Are you getting in the way of potential subscribers?


I was reading a blog this morning, saw a linked article title that seemed interesting, and clicked through to the site.

The site, as you can see below, was the Financial Times.

I suppose one should anticipate the likelihood of being confronted with a registration page…instead of the page one was hoping for. But it’s still a disappointed expectation. I was expecting to see the article.

In common with others who encounter registration pages, the chances of my completing them will depend on how badly I want to read the content in question.

In this case, I was either not interested enough to register, or simply didn’t have time.

In any event, I don’t think their headline helps much. Instead of telling of the incredible value of signing up…they take great pains to tell me about the areas of their site I WON’T be able to access.

Nice sales pitch!

One final thing that made me smile. If you can read it, take a look at the url of the FT page. I love the part that reads, “barrier?” (Take a look at the page title too.)

The answer to that question is, “Yes”.

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1 Comment
  1. Ajay Jain says

    We just went live with our subscription site that offers resources for Career Professionals to achieve total financial freedom in under 10 years. The software tool we are using allowed us to put a teaser for members’ only content in public areas. However, the same articles when clicked by users in SE results took them to the login page (similar to what Nick described). Based on web analytics data, it was clear that this approach was not helping with user engagement and we were losing most of our visitors on the login page.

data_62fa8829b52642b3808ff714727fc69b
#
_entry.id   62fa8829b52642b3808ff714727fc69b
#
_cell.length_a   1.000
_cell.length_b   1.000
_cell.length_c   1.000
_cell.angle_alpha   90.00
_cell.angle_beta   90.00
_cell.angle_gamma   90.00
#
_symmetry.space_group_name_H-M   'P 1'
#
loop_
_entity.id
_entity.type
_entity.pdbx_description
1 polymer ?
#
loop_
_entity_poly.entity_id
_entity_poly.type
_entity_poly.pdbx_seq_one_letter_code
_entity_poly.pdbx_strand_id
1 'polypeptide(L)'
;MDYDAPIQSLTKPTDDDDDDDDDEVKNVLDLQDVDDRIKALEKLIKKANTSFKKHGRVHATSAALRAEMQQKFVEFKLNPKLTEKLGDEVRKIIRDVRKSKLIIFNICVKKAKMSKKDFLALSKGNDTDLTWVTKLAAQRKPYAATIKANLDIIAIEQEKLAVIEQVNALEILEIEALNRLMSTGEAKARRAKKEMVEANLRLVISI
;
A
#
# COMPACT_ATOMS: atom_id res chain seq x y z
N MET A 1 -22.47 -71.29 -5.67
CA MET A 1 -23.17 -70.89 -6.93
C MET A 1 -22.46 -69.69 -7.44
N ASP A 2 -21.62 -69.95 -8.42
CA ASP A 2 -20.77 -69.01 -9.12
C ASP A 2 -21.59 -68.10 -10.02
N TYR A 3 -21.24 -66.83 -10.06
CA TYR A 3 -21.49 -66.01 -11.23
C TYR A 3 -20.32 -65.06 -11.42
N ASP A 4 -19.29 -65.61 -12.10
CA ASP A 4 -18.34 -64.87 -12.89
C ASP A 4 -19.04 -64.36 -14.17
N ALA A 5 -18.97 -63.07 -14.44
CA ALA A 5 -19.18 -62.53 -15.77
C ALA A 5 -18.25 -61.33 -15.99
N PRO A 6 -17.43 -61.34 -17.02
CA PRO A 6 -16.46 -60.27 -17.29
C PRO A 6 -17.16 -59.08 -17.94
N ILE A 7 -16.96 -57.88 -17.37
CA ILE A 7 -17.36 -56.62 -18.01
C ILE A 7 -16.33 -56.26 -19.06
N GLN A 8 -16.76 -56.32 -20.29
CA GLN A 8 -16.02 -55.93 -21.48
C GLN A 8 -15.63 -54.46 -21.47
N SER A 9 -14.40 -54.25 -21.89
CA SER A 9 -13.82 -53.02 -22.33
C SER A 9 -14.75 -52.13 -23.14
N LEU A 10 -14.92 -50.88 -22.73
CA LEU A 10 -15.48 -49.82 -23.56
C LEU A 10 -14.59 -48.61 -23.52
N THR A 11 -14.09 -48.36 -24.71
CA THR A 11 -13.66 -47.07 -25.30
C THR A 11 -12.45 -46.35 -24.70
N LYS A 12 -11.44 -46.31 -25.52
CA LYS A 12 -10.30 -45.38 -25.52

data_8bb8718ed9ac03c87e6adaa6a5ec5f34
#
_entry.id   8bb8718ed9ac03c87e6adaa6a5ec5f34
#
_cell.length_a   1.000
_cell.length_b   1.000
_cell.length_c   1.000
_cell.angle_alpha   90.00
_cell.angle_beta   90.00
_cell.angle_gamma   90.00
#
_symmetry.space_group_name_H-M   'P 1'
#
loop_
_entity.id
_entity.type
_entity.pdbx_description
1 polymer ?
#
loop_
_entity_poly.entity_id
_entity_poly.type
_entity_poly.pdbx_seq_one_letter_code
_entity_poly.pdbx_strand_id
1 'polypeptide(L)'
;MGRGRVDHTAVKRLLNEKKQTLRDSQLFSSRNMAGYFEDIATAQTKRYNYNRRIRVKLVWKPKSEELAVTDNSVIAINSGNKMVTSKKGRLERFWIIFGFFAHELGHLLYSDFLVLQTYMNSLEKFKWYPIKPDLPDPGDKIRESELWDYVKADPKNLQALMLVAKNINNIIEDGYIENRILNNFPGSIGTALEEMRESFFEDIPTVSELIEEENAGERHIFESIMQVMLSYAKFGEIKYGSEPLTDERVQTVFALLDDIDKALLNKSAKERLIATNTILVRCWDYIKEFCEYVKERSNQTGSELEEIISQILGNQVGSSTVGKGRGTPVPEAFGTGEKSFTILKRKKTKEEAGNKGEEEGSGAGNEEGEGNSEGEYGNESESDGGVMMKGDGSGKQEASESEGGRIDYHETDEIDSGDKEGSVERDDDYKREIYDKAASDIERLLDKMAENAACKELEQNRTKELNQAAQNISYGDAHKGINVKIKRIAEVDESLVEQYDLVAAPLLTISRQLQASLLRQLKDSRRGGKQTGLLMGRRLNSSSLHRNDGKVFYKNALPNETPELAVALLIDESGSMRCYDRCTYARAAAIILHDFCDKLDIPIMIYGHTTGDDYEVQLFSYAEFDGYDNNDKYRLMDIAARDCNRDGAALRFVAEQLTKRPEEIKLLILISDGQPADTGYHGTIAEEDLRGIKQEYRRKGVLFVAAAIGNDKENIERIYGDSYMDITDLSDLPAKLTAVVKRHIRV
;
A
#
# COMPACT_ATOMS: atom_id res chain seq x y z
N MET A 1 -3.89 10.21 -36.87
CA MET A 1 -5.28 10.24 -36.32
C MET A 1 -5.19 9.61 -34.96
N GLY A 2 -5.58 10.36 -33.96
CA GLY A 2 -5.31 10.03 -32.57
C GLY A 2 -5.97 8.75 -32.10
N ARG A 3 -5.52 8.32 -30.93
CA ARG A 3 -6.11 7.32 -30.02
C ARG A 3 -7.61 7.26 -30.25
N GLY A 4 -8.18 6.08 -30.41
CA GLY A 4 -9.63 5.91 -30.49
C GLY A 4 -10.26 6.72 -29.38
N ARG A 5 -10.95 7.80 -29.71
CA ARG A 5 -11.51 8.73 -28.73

We spent the past month or so redesigning the site so that we now have abstracts (which are more detailed then the teasers) for all of our protected content in the public area. So when a user clicks comes through a SE listing, they are taken to the abstract page where we have tried to further arouse their interest in the article. In addition, we also add a footer that tells them upfront what level of membership is needed to access the full article.

    Our thought process behind this has been that this would be a softer and better user experience than the user going to the login page. The flip side is that search engines will have shorter articles to index that don’t have the same kind of keyword richness as the full articles. Well, it will be interesting to see if this strategy pays off!

    – Ajay

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